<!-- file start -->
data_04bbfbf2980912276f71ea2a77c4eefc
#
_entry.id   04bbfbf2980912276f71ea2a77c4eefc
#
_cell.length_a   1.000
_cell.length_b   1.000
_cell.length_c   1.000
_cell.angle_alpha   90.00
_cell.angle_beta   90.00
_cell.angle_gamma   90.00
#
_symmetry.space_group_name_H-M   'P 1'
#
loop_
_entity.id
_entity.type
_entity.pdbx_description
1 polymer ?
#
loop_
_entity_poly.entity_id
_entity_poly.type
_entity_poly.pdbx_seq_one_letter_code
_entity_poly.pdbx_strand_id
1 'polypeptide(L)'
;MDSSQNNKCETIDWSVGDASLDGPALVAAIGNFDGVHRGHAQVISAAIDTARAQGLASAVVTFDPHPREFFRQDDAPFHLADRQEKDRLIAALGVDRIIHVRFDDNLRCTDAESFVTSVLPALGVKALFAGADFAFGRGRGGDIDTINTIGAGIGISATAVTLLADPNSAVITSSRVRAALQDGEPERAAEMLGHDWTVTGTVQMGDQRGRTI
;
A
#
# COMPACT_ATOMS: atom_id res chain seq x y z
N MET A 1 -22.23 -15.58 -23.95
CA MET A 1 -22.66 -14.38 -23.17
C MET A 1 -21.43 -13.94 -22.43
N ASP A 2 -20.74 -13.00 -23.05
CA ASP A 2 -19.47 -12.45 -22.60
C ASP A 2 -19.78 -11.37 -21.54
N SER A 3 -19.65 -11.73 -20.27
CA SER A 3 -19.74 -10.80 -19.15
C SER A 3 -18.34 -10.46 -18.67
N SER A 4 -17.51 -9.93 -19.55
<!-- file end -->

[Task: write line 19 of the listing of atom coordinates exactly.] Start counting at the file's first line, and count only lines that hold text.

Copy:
#